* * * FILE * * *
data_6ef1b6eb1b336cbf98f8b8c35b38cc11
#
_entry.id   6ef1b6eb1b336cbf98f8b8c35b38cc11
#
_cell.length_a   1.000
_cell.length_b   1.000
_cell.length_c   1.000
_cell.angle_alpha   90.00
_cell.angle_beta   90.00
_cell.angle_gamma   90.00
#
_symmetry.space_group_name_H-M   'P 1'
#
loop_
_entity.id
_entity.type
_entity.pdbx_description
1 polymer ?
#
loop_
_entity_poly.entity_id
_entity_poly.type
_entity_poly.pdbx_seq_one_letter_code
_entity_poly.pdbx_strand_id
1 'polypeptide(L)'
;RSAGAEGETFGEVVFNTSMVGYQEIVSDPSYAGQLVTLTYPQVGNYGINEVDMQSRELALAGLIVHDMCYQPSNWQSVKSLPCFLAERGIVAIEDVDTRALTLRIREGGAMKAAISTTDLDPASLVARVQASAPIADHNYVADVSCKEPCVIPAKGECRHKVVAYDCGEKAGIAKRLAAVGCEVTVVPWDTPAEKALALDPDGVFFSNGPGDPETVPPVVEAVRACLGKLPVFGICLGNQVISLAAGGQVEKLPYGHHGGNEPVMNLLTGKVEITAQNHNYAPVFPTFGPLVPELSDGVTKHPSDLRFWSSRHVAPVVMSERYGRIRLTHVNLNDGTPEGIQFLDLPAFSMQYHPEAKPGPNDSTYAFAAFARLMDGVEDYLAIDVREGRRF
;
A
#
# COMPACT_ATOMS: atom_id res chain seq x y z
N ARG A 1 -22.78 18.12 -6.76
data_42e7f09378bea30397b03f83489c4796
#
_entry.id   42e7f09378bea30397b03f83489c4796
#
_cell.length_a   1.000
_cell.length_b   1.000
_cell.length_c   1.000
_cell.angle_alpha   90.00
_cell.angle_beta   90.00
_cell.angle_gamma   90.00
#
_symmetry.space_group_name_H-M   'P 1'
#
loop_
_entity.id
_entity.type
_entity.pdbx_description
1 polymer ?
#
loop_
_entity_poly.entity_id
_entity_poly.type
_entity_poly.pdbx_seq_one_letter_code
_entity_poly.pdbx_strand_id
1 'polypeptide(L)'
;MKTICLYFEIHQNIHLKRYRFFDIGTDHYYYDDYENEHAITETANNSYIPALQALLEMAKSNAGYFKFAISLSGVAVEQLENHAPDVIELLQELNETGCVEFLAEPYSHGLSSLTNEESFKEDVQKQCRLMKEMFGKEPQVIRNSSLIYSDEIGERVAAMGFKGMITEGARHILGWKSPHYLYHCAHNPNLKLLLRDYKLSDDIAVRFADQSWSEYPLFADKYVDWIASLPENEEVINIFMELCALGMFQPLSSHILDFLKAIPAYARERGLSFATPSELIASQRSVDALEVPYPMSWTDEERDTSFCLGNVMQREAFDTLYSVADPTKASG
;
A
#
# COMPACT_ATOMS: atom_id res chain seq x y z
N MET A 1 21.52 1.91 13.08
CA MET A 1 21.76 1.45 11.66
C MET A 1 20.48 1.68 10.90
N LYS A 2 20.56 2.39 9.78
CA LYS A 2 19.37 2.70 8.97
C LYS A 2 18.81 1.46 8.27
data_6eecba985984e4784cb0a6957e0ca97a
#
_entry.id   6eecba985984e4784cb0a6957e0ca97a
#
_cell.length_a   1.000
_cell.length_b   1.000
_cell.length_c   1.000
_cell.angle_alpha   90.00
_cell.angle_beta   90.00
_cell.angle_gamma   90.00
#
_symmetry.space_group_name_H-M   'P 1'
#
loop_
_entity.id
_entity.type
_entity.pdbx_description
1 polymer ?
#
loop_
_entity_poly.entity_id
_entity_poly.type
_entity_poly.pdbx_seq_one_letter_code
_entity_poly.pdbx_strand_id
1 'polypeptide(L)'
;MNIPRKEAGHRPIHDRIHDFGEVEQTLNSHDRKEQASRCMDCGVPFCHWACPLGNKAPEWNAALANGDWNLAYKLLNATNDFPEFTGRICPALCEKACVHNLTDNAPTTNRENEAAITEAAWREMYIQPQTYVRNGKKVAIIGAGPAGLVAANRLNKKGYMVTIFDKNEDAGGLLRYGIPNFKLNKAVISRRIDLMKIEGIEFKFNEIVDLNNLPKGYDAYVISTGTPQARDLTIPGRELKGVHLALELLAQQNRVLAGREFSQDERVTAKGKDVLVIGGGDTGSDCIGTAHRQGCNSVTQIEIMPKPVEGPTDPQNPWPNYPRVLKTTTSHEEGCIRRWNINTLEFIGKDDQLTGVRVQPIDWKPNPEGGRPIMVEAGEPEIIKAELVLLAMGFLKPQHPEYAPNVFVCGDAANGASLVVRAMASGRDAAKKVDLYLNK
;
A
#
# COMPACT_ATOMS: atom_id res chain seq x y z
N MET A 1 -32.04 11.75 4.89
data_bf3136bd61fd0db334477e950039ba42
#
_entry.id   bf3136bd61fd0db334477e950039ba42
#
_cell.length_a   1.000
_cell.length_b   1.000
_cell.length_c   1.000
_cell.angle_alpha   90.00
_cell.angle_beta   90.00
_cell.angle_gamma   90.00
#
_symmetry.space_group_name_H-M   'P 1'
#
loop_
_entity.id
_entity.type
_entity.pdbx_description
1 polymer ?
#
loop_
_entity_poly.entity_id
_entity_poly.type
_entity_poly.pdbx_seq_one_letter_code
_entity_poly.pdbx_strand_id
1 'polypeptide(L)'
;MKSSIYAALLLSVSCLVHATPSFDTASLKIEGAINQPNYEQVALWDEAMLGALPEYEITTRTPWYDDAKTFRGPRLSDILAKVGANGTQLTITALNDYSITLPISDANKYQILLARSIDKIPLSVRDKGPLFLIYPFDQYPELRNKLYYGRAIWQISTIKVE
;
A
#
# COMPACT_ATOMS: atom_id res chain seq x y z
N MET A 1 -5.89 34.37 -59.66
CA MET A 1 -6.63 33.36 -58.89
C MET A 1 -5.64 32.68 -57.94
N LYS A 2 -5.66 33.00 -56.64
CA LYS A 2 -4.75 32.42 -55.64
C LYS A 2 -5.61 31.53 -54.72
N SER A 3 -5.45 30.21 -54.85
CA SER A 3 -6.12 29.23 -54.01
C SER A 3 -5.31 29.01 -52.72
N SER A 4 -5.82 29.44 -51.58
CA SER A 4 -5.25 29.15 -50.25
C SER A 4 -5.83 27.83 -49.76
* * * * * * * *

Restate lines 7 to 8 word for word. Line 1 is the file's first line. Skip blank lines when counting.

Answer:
_cell.length_c   1.000
_cell.angle_alpha   90.00